Endometriosis and Pregnancy…is it possible?
Dr. Rodrigo Arredondo Merino solves the more frequent doubts about how the endometriosis affects the pregnancy..
Can I get pregnant if I suffer from endometriosis?
Yes. It is possible to get pregnant if you suffer from endometriosis. As long as the causes which produce the infertility are solved.
The endometriosis may affect the ovaries and/or the fallopian tubes preventing the correct ovulation as well as preventing the egg from reaching the uterus to achieve an appropriate implantation.
Other forms in which the fertility may be affected during pregnancy is due to direct injury by inflammatory cells caused by the endometriosis implants, same that may harm the sperms and the egg. The only way to diagnose and treat the endometriosis is the laparoscopic surgery that serves for the identification of areas in which the endometrium is present and treat them, at the same time reducing the injuries in the pelvis.
There is no evidence that taking medicines may improve the possibilities of getting pregnant in a woman. It is important to live a life as healthy as possible when you suffer from endometriosis and you are trying to get pregnant. This may reduce the inflammation in your body and prepare it to help your baby grow and thrive through a healthy pregnancy.
What would be the impact of endometriosis on pregnancy?
Unfortunately, the patients could suffer endometriosis during pregnancy, although it is said that it is less painful as compared with the common condition that the women suffering from this experience.
It is known that the endometriosis is less severe during pregnancy due to the hormonal environment that prevents the disease to become too stressful. It is a fact that the endometriosis may return when the pregnancy has ended.
A pregnant woman with endometriosis is considered a high risk case, as the disease could be deadly for the mother and the baby.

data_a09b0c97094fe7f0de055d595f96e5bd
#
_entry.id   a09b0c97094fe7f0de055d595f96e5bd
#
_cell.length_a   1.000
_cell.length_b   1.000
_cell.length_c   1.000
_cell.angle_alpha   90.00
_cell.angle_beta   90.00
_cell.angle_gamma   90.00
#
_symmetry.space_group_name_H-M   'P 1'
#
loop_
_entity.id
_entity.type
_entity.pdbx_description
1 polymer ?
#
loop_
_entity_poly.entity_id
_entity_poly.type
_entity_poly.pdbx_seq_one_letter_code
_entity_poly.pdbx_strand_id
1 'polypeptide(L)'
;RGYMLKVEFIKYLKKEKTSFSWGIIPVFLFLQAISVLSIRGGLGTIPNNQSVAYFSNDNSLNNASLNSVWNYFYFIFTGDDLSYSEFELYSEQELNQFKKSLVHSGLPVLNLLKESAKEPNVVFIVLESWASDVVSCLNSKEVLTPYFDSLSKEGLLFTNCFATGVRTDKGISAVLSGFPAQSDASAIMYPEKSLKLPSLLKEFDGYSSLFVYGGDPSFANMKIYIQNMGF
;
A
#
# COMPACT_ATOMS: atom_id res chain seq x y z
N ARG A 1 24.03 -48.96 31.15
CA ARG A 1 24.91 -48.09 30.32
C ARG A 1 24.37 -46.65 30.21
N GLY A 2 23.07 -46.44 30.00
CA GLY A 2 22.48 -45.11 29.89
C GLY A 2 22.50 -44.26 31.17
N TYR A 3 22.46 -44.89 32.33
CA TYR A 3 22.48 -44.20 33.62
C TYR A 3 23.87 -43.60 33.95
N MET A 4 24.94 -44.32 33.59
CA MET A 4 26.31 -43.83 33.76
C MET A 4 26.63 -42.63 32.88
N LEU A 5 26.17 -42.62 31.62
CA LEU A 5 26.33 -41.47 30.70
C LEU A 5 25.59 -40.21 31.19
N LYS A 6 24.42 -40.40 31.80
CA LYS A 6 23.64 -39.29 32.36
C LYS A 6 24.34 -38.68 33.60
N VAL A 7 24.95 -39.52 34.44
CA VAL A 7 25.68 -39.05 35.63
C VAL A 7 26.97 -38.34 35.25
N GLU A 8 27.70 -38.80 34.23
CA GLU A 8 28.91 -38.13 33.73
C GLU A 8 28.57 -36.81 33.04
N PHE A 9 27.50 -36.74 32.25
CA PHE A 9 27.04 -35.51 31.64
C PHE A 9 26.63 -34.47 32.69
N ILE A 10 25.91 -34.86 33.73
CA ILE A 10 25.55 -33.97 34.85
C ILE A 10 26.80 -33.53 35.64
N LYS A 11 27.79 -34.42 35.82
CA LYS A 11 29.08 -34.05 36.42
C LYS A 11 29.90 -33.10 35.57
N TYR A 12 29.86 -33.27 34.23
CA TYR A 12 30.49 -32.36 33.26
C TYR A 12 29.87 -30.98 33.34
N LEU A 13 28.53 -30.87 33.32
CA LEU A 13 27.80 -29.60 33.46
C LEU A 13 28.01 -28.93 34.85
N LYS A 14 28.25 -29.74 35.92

Consequences of endometriosis during pregnancy
Although it is still necessary to have more studies favoring this relation, the endometriosis has been associated with the following conditions:
- Preterm birth: A study made in Scotland showed that women with a history of endometriosis and whose pregnancy exceeds the 24 weeks had a risk higher than the mean of having a preterm birth.
- Ectopic pregnancy: During an ectopic pregnancy, the fertilized egg is implanted in an area that is different to the main cavity of the uterus, generally in the fallopian tubes or in the cervix.
- Prenatal hemorrhage: This is the bleeding that appears during the second half of the pregnancy. As in the preterm birth, the risk of prenatal hemorrhage in a woman is triggered if she suffers from endometriosis and if her pregnancy is over 24 weeks. However, in several cases, the cause of the bleeding is still unknown, although it could be initiated due to the premature placental abruption or placenta praevia.
- Spontaneous abortion: defined as the loss of the fetus before the first 20 weeks, there are some studies that have highlighted the relation of the endometriosis with the spontaneous abortion, although other studies have not found yet any definitive relation.
What kind of treatments for endometriosis may I take if I am pregnant?
Unfortunately, there is still no specific treatment for pregnant women who suffer from endometriosis, what is indeed performed as a permanent practice is the close monitoring of the pregnancy considering it as a high risk pregnancy and by means of periodical controls and targeted diets, the inflammatory state that comes with this disease is tried to be diminished.